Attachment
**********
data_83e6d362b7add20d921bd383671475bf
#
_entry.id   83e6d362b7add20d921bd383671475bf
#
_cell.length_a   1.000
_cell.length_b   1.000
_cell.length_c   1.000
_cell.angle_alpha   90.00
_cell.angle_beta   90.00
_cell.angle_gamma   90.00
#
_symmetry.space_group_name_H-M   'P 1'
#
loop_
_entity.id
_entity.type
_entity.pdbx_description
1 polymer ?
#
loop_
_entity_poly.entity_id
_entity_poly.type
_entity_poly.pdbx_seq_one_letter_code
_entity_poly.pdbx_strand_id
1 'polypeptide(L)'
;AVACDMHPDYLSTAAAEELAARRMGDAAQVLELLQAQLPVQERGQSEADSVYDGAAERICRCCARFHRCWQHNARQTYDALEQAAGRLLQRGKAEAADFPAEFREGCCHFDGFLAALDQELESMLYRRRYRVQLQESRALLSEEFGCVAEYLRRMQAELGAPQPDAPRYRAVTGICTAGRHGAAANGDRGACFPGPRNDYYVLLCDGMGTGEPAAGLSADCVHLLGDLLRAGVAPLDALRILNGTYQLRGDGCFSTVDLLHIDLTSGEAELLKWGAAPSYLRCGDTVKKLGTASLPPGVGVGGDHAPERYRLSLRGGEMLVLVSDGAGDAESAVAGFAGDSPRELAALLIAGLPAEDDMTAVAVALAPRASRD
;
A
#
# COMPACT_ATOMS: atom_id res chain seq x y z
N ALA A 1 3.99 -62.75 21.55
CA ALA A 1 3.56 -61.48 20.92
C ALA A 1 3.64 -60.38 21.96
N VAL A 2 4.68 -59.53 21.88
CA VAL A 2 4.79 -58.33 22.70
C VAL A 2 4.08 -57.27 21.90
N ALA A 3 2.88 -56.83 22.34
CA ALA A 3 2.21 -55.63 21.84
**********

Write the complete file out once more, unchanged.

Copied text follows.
data_83e6d362b7add20d921bd383671475bf
#
_entry.id   83e6d362b7add20d921bd383671475bf
#
_cell.length_a   1.000
_cell.length_b   1.000
_cell.length_c   1.000
_cell.angle_alpha   90.00
_cell.angle_beta   90.00
_cell.angle_gamma   90.00
#
_symmetry.space_group_name_H-M   'P 1'
#
loop_
_entity.id
_entity.type
_entity.pdbx_description
1 polymer ?
#
loop_
_entity_poly.entity_id
_entity_poly.type
_entity_poly.pdbx_seq_one_letter_code
_entity_poly.pdbx_strand_id
1 'polypeptide(L)'
;AVACDMHPDYLSTAAAEELAARRMGDAAQVLELLQAQLPVQERGQSEADSVYDGAAERICRCCARFHRCWQHNARQTYDALEQAAGRLLQRGKAEAADFPAEFREGCCHFDGFLAALDQELESMLYRRRYRVQLQESRALLSEEFGCVAEYLRRMQAELGAPQPDAPRYRAVTGICTAGRHGAAANGDRGACFPGPRNDYYVLLCDGMGTGEPAAGLSADCVHLLGDLLRAGVAPLDALRILNGTYQLRGDGCFSTVDLLHIDLTSGEAELLKWGAAPSYLRCGDTVKKLGTASLPPGVGVGGDHAPERYRLSLRGGEMLVLVSDGAGDAESAVAGFAGDSPRELAALLIAGLPAEDDMTAVAVALAPRASRD
;
A
#
# COMPACT_ATOMS: atom_id res chain seq x y z
N ALA A 1 3.99 -62.75 21.55
CA ALA A 1 3.56 -61.48 20.92
C ALA A 1 3.64 -60.38 21.96
N VAL A 2 4.68 -59.53 21.88
CA VAL A 2 4.79 -58.33 22.70
C VAL A 2 4.08 -57.27 21.90
N ALA A 3 2.88 -56.83 22.34
CA ALA A 3 2.21 -55.63 21.84